Thomas Oldham Barlow
(4 August 1824 - 24 December 1889)
In 1858, Barlow founded the "Kensington Life Academy", an informal life-drawing club attended by a small but select group of artists, and which met at the studios of Richard Ansdell (hence the alternative name "Ansdell's"). Barlow was elected an associate engraver of the Royal Academy in 1873, a full associate in 1876, and an academician (RA) in 1881. He was a member and, for many years, secretary of The Etching Club.
Portraits of Barlow were painted by John Phillip in 1856, and by Millais in 1886, and he sat as a model for the figure of the sick ornithologist in the Millais's picture, 'The Ruling Passion'. Barlow engraved Turner's 'Wreck of the Minotaur' for the Earl of Yarborough, who presented the plate to the Artists' General Benevolent Institution, and in 1856, for the same charity, he made a large etching of Turner's 'Vintage of Macon'. Thirty years later he repeated the work in mezzotint, shortly before his death. Barlow died at his house, Auburn Lodge, in Victoria Road, Kensington, and was buried in Brompton cemetery. In 1851, he had married Ellen Cocks, daughter of James Cocks of Oldham, who survived him, and two surviving daughters.
Washington Irving and his Literary Friends at Sunnyside, 1864. From left to right: Henry T. Tuckerman (1813-1871), Oliver Wendell Holmes (1809-1894), William Gilmore Simms (1806-1870), Fitz-Greene Halleck (1790-1867), Nathaniel Hawthorne (1804-1864), Henry Wadsworth Longfellow (1807-1882), Nathaniel Parker Willis (1806-1867), William H. Prescott (1796-1859), Washington Irving (1783-1859), James Kirke Paulding (1778-1860), Ralph Waldo Emerson (1803-1882), William Cullen Bryant (1794-1878), John Pendleton Kennedy (1795-1870), James Fenimore Cooper (1789-1851), and George Bancroft (1800-1891).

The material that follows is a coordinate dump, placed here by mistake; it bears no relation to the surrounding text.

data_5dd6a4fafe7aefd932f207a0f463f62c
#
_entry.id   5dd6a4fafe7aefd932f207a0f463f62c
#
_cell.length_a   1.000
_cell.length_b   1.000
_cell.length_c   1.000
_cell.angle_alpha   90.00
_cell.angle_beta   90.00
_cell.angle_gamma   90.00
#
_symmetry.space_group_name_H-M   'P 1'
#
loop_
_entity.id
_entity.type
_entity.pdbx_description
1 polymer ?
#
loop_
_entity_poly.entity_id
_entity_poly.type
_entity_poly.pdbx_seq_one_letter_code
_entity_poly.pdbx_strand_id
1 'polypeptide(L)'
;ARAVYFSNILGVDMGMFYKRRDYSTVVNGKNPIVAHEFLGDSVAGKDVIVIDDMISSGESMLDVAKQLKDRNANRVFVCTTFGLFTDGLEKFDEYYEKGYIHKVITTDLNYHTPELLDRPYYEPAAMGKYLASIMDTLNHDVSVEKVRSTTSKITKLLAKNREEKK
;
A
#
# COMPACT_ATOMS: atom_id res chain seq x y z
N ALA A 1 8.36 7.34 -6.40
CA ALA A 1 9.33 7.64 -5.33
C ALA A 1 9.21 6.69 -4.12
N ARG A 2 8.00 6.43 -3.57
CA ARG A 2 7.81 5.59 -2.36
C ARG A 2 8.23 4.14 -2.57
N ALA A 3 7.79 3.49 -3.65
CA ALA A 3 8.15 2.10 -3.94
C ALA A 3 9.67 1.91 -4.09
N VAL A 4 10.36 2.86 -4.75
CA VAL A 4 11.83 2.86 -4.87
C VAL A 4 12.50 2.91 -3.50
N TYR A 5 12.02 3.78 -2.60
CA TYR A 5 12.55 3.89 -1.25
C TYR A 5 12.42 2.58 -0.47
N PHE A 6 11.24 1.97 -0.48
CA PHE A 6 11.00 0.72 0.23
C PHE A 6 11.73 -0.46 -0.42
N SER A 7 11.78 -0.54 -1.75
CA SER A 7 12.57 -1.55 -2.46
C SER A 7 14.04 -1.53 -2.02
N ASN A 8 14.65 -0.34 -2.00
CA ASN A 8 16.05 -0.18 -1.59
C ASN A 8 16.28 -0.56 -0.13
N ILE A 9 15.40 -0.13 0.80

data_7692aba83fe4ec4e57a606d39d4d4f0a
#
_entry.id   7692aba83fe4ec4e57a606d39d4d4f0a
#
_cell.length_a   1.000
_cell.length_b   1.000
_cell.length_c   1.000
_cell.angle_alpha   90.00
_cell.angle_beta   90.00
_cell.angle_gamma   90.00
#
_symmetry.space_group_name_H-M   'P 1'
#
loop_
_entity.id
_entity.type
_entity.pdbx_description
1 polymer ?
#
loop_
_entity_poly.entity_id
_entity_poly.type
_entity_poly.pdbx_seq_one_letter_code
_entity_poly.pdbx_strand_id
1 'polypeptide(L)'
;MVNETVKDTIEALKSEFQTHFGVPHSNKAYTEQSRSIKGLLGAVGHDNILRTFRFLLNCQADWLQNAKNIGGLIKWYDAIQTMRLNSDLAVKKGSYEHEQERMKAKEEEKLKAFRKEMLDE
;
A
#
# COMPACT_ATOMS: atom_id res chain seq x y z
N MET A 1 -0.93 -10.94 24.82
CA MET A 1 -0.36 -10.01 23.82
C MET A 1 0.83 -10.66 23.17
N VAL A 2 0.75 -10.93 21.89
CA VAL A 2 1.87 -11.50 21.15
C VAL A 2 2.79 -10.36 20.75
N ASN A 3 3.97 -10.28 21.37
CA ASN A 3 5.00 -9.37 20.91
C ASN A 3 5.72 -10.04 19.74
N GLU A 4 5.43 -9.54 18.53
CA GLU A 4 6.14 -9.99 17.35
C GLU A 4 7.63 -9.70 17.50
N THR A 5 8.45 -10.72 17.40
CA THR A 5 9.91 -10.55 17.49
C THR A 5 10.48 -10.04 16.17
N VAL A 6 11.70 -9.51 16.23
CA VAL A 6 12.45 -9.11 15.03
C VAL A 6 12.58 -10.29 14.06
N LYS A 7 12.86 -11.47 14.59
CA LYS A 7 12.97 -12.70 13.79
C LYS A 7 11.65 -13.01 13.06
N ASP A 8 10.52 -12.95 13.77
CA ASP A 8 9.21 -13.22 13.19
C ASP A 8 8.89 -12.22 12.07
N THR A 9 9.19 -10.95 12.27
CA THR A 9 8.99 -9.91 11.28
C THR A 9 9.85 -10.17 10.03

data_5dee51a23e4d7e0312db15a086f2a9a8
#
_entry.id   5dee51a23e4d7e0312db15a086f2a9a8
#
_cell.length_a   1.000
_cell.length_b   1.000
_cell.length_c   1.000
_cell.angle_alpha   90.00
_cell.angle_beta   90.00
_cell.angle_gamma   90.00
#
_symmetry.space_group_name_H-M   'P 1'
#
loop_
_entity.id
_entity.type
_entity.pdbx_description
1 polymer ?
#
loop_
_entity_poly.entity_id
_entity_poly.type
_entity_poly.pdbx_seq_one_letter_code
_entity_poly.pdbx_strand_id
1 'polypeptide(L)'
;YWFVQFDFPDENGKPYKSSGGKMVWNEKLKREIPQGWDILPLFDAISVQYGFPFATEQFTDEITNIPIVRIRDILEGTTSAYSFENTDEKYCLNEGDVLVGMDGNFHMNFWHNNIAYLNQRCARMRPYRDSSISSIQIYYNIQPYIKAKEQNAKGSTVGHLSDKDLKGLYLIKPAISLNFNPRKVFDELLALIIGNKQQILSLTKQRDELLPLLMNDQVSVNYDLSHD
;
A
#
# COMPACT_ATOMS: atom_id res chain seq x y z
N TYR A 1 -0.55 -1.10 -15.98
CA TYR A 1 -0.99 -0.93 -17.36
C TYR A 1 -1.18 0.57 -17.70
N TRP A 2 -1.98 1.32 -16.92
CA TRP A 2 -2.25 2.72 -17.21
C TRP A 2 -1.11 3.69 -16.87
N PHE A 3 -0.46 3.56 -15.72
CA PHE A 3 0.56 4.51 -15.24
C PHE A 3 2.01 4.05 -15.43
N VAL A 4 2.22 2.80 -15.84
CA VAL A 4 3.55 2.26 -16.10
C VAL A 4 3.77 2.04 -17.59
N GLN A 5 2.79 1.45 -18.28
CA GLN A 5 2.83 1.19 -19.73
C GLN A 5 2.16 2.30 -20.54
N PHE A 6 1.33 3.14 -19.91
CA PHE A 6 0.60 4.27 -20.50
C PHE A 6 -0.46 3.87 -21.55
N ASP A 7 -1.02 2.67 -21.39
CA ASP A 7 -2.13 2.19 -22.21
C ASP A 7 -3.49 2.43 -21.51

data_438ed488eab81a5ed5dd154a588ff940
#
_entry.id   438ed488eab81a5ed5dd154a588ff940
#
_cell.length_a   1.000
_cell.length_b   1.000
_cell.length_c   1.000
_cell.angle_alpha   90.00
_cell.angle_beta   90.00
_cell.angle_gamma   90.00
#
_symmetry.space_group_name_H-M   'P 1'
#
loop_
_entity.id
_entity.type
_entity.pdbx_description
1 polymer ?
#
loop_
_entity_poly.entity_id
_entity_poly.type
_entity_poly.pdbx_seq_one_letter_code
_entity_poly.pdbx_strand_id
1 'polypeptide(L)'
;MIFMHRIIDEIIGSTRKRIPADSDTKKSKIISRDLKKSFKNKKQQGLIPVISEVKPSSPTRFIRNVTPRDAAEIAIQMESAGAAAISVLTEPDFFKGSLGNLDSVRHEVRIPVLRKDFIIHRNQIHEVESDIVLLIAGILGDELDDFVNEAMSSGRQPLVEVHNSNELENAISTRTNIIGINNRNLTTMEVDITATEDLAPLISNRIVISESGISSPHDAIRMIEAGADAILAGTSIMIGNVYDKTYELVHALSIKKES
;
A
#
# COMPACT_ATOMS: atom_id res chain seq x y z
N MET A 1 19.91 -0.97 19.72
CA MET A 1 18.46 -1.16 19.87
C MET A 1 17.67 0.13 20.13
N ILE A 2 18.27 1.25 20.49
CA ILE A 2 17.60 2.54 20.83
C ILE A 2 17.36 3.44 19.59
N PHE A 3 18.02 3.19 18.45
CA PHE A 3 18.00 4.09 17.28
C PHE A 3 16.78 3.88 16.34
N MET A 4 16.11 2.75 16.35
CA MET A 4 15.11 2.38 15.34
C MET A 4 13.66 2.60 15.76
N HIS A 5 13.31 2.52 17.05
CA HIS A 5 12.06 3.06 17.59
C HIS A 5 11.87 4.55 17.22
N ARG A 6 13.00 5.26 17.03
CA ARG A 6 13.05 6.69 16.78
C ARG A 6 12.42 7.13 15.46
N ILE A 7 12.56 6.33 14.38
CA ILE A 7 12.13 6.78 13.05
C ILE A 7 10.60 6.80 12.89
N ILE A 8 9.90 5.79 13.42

Thomas Oldham Barlow, R.A., was born at Oldham, near Manchester, Aug. 4, 1824. From a very early age his desire was to be a painter or an engraver. His father yielded to his wish, and placed him with Messrs. Stephenson and Royston, engravers, of Manchester. He became a student in the School of Design there, and gained the first prize for a design, exhibited under the title of "Cullings from Nature." At the Manchester Exhibition he saw a small picture, by the late John Phillip, entitled "Courtship," and endeavoured to persuade a friend to purchase it, that he might engrave it before going to London; but this he was reluctantly obliged to abandon.
Soon after coming to London, he made the acquaintance of a gentleman, who suggested his engraving a picture, and offered to supply the necessary means. He therefore went to the first exhibition that was opened—that of the British Institution -- where, to his delight, the first picture that caught his eye was the one he had desired to engrave in Manchester. This introduced him to the late John Phillip, whose first copyright Mr. Barlow purchased for £5, Mr. Phillip having at first refused to take anything for it; and thus began their well-known friendship. Indeed, their similarity of taste and feeling was so marked, that they seemed inseparable. This intimacy and sympathy naturally resulted in Mr. Barlow engraving most of Phillip's pictures.
Mr. Barlow was elected an Associate Engraver of the Royal Academy by an almost unanimous vote in 1873. Mr. Barlow was elected a Royal Academician Engraver May 5, 1881. The following are some of the principal works engraved by Mr. Barlow:
View painter's art: Thomas Oldham Barlow, RA (1824-1889)